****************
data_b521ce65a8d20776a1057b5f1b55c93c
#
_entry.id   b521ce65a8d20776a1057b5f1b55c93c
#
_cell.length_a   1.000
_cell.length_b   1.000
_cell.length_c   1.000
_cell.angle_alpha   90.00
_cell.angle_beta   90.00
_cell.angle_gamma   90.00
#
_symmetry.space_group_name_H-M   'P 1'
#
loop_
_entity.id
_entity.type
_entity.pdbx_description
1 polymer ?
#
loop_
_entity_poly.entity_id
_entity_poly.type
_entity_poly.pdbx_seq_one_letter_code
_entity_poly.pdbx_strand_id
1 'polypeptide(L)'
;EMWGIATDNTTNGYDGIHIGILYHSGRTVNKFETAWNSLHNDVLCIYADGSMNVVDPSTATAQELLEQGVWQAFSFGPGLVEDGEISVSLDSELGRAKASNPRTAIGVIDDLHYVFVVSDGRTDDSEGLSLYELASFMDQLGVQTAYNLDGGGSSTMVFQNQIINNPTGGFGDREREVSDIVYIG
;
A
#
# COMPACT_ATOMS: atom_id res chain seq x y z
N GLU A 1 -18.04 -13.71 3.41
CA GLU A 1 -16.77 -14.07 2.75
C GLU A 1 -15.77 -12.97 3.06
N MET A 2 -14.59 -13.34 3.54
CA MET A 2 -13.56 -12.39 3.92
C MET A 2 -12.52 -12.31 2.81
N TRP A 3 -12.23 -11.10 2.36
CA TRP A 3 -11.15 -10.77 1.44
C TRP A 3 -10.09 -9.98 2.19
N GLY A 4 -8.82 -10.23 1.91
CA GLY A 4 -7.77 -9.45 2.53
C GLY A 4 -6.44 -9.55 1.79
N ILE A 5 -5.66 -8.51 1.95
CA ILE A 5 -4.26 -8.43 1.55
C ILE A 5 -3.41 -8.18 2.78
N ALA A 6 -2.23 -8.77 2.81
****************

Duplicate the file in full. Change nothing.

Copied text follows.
data_b521ce65a8d20776a1057b5f1b55c93c
#
_entry.id   b521ce65a8d20776a1057b5f1b55c93c
#
_cell.length_a   1.000
_cell.length_b   1.000
_cell.length_c   1.000
_cell.angle_alpha   90.00
_cell.angle_beta   90.00
_cell.angle_gamma   90.00
#
_symmetry.space_group_name_H-M   'P 1'
#
loop_
_entity.id
_entity.type
_entity.pdbx_description
1 polymer ?
#
loop_
_entity_poly.entity_id
_entity_poly.type
_entity_poly.pdbx_seq_one_letter_code
_entity_poly.pdbx_strand_id
1 'polypeptide(L)'
;EMWGIATDNTTNGYDGIHIGILYHSGRTVNKFETAWNSLHNDVLCIYADGSMNVVDPSTATAQELLEQGVWQAFSFGPGLVEDGEISVSLDSELGRAKASNPRTAIGVIDDLHYVFVVSDGRTDDSEGLSLYELASFMDQLGVQTAYNLDGGGSSTMVFQNQIINNPTGGFGDREREVSDIVYIG
;
A
#
# COMPACT_ATOMS: atom_id res chain seq x y z
N GLU A 1 -18.04 -13.71 3.41
CA GLU A 1 -16.77 -14.07 2.75
C GLU A 1 -15.77 -12.97 3.06
N MET A 2 -14.59 -13.34 3.54
CA MET A 2 -13.56 -12.39 3.92
C MET A 2 -12.52 -12.31 2.81
N TRP A 3 -12.23 -11.10 2.36
CA TRP A 3 -11.15 -10.77 1.44
C TRP A 3 -10.09 -9.98 2.19
N GLY A 4 -8.82 -10.23 1.91
CA GLY A 4 -7.77 -9.45 2.53
C GLY A 4 -6.44 -9.55 1.79
N ILE A 5 -5.66 -8.51 1.95
CA ILE A 5 -4.26 -8.43 1.55
C ILE A 5 -3.41 -8.18 2.78
N ALA A 6 -2.23 -8.77 2.81